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3 Ways To Make A Beautiful DIY Planter

Show off your green thumb with one of these clever cork, cement, or cardboard homes for your plants.


These shimmery planters were created by Laurel at A Bubbly Life.

What you'll need: concrete, water, gloves, a container for mixing, oil (vegetable or olive will do), one large container for the mold and one smaller container to fit inside the larger, a heavy rock (or other heavy item), a drill, spray paint, and painter's tape.


Generously coat the parts of the containers with oil that will be in contact with the concrete: the inside of the large container and the outside of small container.

Wearing your gloves, mix concrete and water according to directions on the package. The amount of water varies on the type you purchase. Pour concrete into large container. Place the small container in and place a heavy rock on top so that the container stays inside. Let dry for 24-48 hours. Discard the containers and drill holes into the bottom of the concrete for drainage.

Using painter’s tape, mark off your design. The ones shown have stripes, gold color blocking, and all gold with some hot pink on top. Spray paint your design and let it dry.

The sturdy materials and metallic sheen are a great contrast to delicate greenery.


Yes, you can turn a milk carton into chic decor, like Sheryl at Oh So Very Pretty did.

Collect the materials: an empty 1L milk or juice carton, duct tape, scraps of linen or canvas fabric, hot glue gun and hot glue, heavy strong string, and your favorite herb plant.


Wash out your empty milk/juice carton and dry it. Measure up 4 inches from the bottom of the carton. Using a permanent marker, make a line all the way around.

Using an X-Acto knife, cut along the line that you just drew. You'll be left with an open top box.

Cover the entire box with duct tape. This adds stability.

Cut up the the canvas/linen fabric into 1" strips.

Hot glue the strips of fabric to the box, covering the entire outside of the box. Glue strips over the opening of the box to the inside of the box.

Put some duct tape on the bottom side of the box to tape down the pieces of fabric to the base for added security.

Pull the strings of the edges of the material. This will create texture and a more weathered effect.

Now that the box is complete, use an X-Acto knife to cut a hole into each of the four corners of the box 1 cm from the top.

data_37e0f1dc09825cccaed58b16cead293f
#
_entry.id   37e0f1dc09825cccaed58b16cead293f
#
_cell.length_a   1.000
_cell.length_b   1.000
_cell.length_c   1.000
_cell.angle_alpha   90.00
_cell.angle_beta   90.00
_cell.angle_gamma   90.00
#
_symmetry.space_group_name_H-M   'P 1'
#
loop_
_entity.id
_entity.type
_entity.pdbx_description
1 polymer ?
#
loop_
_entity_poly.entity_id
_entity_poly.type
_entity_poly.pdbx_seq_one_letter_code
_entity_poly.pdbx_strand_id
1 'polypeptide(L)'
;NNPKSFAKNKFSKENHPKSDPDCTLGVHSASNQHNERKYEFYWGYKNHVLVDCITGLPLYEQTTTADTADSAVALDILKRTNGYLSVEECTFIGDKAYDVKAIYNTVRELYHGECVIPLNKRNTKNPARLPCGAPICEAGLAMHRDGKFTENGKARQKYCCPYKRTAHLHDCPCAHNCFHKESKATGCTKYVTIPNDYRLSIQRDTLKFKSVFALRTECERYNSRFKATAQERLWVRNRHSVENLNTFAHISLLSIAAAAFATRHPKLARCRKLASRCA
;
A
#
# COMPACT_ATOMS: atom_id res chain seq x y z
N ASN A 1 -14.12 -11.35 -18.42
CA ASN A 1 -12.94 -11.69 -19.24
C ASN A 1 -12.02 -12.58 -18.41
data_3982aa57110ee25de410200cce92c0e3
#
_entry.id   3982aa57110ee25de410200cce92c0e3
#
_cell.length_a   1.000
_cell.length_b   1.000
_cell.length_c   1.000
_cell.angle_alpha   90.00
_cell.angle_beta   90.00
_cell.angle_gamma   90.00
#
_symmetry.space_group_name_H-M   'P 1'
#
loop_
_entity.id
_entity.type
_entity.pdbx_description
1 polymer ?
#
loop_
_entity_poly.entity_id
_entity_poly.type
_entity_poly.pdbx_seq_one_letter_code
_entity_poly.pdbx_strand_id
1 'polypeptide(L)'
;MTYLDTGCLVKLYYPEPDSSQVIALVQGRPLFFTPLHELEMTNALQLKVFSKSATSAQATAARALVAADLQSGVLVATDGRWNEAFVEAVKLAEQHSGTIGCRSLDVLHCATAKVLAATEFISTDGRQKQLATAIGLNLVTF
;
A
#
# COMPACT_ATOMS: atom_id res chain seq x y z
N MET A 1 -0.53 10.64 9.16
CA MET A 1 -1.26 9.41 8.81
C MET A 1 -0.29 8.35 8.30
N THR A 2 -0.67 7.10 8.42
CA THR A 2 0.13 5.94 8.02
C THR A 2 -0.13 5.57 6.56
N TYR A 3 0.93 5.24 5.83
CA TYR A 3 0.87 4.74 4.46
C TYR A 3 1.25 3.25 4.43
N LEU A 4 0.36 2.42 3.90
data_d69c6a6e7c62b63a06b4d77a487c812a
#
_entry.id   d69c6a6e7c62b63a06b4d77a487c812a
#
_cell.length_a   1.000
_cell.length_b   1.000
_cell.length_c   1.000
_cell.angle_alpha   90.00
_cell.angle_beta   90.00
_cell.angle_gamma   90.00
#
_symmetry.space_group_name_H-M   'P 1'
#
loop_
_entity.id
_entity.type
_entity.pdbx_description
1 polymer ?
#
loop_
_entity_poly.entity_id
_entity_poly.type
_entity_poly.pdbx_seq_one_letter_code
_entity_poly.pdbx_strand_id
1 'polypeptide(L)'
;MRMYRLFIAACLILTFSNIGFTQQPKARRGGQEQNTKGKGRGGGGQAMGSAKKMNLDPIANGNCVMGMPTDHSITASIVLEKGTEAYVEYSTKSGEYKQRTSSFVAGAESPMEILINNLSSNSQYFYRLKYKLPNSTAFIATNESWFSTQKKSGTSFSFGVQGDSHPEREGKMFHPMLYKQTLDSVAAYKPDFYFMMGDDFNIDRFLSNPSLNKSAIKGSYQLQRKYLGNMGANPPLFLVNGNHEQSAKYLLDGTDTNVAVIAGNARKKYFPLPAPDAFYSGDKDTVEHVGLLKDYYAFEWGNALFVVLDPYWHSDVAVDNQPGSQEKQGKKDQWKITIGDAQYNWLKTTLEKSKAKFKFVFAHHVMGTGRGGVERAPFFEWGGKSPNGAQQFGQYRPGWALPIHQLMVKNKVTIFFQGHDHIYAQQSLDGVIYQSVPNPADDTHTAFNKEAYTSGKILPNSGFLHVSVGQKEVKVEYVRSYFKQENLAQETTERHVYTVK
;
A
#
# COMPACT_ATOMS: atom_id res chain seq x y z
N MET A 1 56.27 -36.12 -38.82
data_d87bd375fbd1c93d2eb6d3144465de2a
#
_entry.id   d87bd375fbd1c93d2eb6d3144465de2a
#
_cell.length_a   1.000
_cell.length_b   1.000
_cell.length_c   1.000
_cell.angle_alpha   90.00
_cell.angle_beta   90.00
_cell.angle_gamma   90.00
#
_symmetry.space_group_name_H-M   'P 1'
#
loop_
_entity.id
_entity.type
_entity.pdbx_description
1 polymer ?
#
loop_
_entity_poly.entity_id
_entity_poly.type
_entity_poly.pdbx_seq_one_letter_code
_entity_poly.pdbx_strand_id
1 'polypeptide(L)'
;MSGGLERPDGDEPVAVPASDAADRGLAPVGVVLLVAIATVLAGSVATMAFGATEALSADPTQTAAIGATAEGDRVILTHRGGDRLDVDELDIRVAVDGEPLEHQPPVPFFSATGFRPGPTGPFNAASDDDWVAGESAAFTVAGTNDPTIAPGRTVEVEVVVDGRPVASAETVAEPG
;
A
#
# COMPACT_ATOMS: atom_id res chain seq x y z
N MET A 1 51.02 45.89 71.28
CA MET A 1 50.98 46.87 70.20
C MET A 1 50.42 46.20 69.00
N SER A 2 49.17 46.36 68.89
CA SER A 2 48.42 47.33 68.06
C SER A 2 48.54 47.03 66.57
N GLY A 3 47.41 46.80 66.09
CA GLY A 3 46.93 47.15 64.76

Feed a 1-meter long piece of string through one of the holes until the middle of the string is in the hole part.

Tie a knot with both pieces of string just above the top of the box. Repeat the same process on the other 3 corners.

Gather one string from one corner knot and one string from the knot beside it and knot those two together. Repeat with the other 3 sides.

Repeat the same process. Gather one strong from one knot and one string from the knot beside it and knot those two together. Repeat with other 3 sides.

Gather all the strings together at the very top and knot all of them together.

Place your desired herb of choice plant in the box and hang from a railing, a peg or a hook.


Linda from It All Started with Paint created these tiny vases from old wine corks. Here's how:

Gather your materials: First, drink some wine and save a bunch of corks. You'll also need a glue gun, magnets, a steak knife, and plants. The mini vases shown contain succulents which are hardy and hard to kill.


Using the steak knife, core out centers of the corks. Start by putting the tip in the center of the cork and turning the knife in a circular motion. Make sure you don’t go all the way through; stop about ¾ of the way down.

Use the glue gun to affix magnets. Keep in mind that once plants are inserted, the cork will be much heavier, so depending on the strength of your magnet, you made need to affix more than one to handle the added weight.

Add soil. Use a 1/4 teaspoon to scoop it into the cork.

Plant your plants. Pack down the dirt. Drizzle the plants with water.

Stick them to a metal surface, wherever you want to add a touch of greenery!

Pippa Armbrester is a quilt designer. Follow her adventures in quilting and in life on her website.